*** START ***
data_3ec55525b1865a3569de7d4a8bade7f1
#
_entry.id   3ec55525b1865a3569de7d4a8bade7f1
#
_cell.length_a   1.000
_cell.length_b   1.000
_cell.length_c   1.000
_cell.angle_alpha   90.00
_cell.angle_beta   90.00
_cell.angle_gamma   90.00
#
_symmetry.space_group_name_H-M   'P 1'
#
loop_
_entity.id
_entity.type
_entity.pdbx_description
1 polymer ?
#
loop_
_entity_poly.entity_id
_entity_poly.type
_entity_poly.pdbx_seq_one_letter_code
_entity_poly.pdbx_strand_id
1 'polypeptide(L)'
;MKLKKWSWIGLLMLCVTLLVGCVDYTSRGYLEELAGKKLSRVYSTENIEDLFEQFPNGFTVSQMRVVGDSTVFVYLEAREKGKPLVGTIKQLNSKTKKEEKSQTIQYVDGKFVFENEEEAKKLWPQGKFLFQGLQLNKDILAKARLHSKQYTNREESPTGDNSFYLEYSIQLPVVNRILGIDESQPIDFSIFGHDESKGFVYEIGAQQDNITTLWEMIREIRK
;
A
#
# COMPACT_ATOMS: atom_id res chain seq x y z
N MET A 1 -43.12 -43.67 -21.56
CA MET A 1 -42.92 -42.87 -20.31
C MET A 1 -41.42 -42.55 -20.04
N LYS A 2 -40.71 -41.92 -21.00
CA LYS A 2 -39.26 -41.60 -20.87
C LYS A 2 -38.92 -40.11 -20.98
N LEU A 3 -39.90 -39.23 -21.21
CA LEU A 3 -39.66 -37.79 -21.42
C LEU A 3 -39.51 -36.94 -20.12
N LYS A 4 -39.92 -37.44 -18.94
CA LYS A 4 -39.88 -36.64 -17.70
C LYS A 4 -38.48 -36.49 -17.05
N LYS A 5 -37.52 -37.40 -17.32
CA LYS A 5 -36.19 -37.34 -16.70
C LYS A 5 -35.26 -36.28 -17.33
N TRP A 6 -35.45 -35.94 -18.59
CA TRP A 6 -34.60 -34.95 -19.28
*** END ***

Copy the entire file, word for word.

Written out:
data_3ec55525b1865a3569de7d4a8bade7f1
#
_entry.id   3ec55525b1865a3569de7d4a8bade7f1
#
_cell.length_a   1.000
_cell.length_b   1.000
_cell.length_c   1.000
_cell.angle_alpha   90.00
_cell.angle_beta   90.00
_cell.angle_gamma   90.00
#
_symmetry.space_group_name_H-M   'P 1'
#
loop_
_entity.id
_entity.type
_entity.pdbx_description
1 polymer ?
#
loop_
_entity_poly.entity_id
_entity_poly.type
_entity_poly.pdbx_seq_one_letter_code
_entity_poly.pdbx_strand_id
1 'polypeptide(L)'
;MKLKKWSWIGLLMLCVTLLVGCVDYTSRGYLEELAGKKLSRVYSTENIEDLFEQFPNGFTVSQMRVVGDSTVFVYLEAREKGKPLVGTIKQLNSKTKKEEKSQTIQYVDGKFVFENEEEAKKLWPQGKFLFQGLQLNKDILAKARLHSKQYTNREESPTGDNSFYLEYSIQLPVVNRILGIDESQPIDFSIFGHDESKGFVYEIGAQQDNITTLWEMIREIRK
;
A
#
# COMPACT_ATOMS: atom_id res chain seq x y z
N MET A 1 -43.12 -43.67 -21.56
CA MET A 1 -42.92 -42.87 -20.31
C MET A 1 -41.42 -42.55 -20.04
N LYS A 2 -40.71 -41.92 -21.00
CA LYS A 2 -39.26 -41.60 -20.87
C LYS A 2 -38.92 -40.11 -20.98
N LEU A 3 -39.90 -39.23 -21.21
CA LEU A 3 -39.66 -37.79 -21.42
C LEU A 3 -39.51 -36.94 -20.12
N LYS A 4 -39.92 -37.44 -18.94
CA LYS A 4 -39.88 -36.64 -17.70
C LYS A 4 -38.48 -36.49 -17.05
N LYS A 5 -37.52 -37.40 -17.32
CA LYS A 5 -36.19 -37.34 -16.70
C LYS A 5 -35.26 -36.28 -17.33
N TRP A 6 -35.45 -35.94 -18.59
CA TRP A 6 -34.60 -34.95 -19.28